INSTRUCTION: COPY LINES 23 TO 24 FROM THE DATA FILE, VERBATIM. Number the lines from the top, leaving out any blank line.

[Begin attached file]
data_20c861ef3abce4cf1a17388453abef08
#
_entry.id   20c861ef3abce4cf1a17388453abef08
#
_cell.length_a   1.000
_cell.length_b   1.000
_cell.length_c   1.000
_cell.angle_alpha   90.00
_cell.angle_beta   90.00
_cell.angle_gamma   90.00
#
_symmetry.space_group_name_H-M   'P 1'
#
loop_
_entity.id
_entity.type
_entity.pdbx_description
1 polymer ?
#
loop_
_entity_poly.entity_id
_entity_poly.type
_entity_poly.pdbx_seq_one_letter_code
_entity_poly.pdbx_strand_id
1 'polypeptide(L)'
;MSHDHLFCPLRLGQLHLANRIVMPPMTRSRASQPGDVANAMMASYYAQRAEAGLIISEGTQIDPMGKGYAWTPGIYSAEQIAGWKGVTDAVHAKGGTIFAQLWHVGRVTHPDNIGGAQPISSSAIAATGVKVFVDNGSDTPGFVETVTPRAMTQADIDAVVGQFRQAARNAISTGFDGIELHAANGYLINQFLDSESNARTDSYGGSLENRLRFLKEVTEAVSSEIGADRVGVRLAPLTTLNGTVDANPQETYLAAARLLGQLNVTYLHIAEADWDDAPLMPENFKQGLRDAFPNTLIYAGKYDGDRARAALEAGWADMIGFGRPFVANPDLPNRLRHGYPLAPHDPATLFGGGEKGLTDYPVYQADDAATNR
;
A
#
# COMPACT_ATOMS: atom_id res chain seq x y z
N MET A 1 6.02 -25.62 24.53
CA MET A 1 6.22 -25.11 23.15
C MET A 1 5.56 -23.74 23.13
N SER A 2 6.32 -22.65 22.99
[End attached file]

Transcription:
_entity_poly.pdbx_seq_one_letter_code
_entity_poly.pdbx_strand_id